SmallBizLady: It seems that you care strongly about socially responsible business. How can people incorporate being socially responsible in their own companies?
JJ Ramberg: I truly believe that running a strong company and keeping people employed is socially responsible in and of itself. In addition, you can do little things every day to help out your community or a cause you care about. For example, if you go to GoodShop.com, you can link over to stores like Office Depot or Target and buy all of your office supplies and a percentage of what you spend will go to your favorite charity. You can also sponsor local nonprofits or events that help your community. Doing good is a great way to both feel good and get the word out about your company.
SmallBizLady: You and your brother Ken run your business together, that sounds like it could be tough at times. Do have suggestions for how to run a successful family business?
JJ Ramberg: It’s actually never tough. I feel incredibly lucky to be working with Ken as he’s one of the smartest and most creative people I’ve ever known. I think we both have different strengths and really appreciate what the other brings to the table. Ken and my mom had started a business together previously (Jobtrak which they sold to Monster.com) and so it may just be in our blood that we have good working relationships with family members. My suggestion is that before you go into business with a family member, be very clear that you not only love them as your brother (sister, mom etc.), but also that you respect them as a business person.
SmallBizLady: People often talk about work/life balance. How do you manage it?
JJ Ramberg: Well there is no doubt that I had a very busy last few years. Within five years, I launched a company, launched a tv show, got married and had three kids (who are now 2, 4 and 5). That said, I have a wonderful support system everywhere. Scott Leon, the executive producer of Your Business, and the entire staff (including my two co-authors Lisa Everson and Frank Silverstein) are all dedicated, as I am, to making this show the best it can be. At home, I have a great husband who shares in everything we do there. And at GoodSearch, Ken, my brother has been an incredible co-founder. About a year ago, we also hired Scott Garell, the former President of Ask.com, to be the CEO of the company. So, the key is, surround yourself with good people. I try to separate my work and family life so that when I’m working, I’m working and when I’m with my family, that gets my full attention. Granted, it doesn’t always work, but I try!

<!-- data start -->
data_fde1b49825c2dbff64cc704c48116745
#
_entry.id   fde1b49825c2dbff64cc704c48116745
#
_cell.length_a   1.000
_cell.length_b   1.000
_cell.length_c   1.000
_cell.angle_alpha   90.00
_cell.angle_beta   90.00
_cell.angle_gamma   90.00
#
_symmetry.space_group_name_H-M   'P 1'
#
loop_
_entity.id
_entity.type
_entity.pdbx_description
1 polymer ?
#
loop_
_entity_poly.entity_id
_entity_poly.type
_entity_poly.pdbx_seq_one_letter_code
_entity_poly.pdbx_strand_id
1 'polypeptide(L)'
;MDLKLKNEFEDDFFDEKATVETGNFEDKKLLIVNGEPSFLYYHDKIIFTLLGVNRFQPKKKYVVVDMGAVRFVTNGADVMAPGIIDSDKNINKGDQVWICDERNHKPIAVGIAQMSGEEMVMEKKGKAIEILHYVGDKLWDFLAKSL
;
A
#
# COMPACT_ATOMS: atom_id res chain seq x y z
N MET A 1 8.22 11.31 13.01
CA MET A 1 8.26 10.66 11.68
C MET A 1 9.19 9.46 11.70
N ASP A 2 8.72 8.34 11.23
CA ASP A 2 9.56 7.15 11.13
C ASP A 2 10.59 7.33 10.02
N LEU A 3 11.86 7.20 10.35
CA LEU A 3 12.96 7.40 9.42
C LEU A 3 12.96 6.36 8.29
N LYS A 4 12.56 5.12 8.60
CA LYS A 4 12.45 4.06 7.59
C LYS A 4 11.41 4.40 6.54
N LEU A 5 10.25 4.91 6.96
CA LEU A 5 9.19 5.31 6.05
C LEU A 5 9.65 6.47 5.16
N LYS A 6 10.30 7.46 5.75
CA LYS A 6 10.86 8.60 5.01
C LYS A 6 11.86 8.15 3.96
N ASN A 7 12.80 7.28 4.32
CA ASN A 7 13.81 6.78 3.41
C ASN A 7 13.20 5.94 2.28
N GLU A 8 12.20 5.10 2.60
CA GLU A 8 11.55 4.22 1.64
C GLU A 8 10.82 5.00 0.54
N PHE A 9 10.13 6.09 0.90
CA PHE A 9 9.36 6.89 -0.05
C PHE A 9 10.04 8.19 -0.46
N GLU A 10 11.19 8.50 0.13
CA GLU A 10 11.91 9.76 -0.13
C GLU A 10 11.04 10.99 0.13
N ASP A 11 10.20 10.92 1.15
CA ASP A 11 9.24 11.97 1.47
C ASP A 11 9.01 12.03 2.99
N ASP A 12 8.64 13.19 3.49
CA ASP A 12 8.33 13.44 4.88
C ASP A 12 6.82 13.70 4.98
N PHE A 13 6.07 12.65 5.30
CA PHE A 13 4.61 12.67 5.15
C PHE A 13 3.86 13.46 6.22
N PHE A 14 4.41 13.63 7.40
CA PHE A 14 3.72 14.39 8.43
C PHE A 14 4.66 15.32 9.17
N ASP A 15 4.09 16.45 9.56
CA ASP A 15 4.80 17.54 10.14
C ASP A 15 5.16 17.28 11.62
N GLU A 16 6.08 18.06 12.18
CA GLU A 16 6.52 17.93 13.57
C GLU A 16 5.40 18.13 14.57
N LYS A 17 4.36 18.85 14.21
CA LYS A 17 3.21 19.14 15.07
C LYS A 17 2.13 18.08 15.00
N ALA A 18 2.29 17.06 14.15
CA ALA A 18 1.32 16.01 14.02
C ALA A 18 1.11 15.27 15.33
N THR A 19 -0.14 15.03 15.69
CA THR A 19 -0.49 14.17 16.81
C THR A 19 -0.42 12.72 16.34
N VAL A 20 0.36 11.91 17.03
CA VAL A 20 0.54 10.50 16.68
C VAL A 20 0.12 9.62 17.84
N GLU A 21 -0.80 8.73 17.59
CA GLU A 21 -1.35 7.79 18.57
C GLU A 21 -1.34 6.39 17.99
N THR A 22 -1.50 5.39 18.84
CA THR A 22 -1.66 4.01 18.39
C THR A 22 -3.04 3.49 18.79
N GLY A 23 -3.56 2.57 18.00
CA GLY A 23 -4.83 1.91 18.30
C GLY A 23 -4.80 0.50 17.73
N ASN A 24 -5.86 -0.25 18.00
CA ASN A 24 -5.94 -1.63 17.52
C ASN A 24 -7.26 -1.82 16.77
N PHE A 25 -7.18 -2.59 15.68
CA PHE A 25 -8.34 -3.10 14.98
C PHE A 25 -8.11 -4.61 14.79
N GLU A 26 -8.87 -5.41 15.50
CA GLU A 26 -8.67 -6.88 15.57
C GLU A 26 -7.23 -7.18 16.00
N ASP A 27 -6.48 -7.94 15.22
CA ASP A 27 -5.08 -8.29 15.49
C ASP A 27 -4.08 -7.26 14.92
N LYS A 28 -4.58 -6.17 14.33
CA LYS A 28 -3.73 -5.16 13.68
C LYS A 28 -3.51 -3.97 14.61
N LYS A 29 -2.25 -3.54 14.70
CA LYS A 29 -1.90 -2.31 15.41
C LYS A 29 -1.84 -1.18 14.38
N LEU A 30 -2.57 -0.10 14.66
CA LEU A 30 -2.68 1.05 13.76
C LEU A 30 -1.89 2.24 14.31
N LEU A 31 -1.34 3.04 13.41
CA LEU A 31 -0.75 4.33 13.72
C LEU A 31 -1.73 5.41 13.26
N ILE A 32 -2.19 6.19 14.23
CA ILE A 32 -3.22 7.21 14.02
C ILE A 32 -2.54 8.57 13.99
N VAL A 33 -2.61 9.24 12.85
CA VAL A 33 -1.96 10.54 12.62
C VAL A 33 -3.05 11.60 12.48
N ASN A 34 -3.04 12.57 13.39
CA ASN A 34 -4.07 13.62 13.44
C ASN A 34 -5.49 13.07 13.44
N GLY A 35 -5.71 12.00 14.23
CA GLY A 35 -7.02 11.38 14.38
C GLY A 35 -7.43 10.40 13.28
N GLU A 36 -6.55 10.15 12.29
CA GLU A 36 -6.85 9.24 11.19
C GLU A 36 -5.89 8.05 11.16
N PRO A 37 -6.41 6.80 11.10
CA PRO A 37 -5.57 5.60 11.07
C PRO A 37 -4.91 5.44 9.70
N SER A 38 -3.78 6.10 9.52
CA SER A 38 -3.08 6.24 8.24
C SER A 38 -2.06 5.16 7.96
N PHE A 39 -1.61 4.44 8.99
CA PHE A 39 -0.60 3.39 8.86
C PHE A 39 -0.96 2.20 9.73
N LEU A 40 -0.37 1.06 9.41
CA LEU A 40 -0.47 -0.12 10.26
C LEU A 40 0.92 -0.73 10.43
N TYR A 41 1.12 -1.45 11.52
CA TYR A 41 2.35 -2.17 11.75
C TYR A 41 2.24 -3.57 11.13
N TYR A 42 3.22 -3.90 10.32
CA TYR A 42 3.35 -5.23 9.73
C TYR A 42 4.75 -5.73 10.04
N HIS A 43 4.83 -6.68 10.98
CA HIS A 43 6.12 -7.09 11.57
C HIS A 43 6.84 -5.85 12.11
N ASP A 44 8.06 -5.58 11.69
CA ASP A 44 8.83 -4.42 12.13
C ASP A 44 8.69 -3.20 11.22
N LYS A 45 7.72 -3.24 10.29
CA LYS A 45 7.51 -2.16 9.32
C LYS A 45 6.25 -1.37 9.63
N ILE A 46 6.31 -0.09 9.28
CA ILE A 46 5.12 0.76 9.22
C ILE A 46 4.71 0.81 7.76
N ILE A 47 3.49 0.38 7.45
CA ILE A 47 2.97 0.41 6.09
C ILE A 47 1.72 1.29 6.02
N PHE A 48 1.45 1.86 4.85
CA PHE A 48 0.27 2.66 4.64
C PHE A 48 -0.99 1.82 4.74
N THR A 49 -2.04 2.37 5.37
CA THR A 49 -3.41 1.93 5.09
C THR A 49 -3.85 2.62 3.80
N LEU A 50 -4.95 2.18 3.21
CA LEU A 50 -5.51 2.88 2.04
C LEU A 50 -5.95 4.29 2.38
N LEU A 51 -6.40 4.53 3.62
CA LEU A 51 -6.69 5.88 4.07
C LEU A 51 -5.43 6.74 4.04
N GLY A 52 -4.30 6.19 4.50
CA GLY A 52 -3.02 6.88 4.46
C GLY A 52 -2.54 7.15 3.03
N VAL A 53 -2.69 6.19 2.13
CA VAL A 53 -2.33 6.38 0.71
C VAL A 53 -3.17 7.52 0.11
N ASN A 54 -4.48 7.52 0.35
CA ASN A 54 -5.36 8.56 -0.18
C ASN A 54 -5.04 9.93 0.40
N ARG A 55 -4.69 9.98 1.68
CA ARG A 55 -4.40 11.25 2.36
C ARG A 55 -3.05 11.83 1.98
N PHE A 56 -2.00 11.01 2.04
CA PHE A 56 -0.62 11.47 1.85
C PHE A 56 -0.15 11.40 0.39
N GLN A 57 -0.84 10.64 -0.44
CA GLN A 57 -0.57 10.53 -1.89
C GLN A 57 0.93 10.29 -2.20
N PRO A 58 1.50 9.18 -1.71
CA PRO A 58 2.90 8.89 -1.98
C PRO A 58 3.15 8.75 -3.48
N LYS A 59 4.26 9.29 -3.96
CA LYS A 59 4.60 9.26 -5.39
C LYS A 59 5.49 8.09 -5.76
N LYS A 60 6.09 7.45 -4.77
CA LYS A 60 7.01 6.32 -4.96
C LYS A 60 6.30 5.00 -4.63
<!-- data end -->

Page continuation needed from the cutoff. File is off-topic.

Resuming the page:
For more tips on how start or grow your small business subscribe to Melinda Emerson’s blog http://www.succeedasyourownboss.com.
Melinda F. Emerson, known to many as SmallBizLady is America’s #1 small business expert. As CEO of Quintessence Multimedia, Melinda educates entrepreneurs and Fortune 500 companies on subjects including small business start-up, business development and social media marketing to fulfill her mission to end small business failure. She writes a weekly column on social media for The New York Times. Forbes Magazine named her #1 woman for entrepreneurs to follow on Twitter. She hosts #SmallBizChat Wednesdays on Twitter 8-9pm ET for emerging entrepreneurs. She also publishes a resource blog http://www.succeedasyourownboss.com Melinda is also the bestselling author of Become Your Own Boss in 12 months; A Month-by-Month Guide to a Business That Works.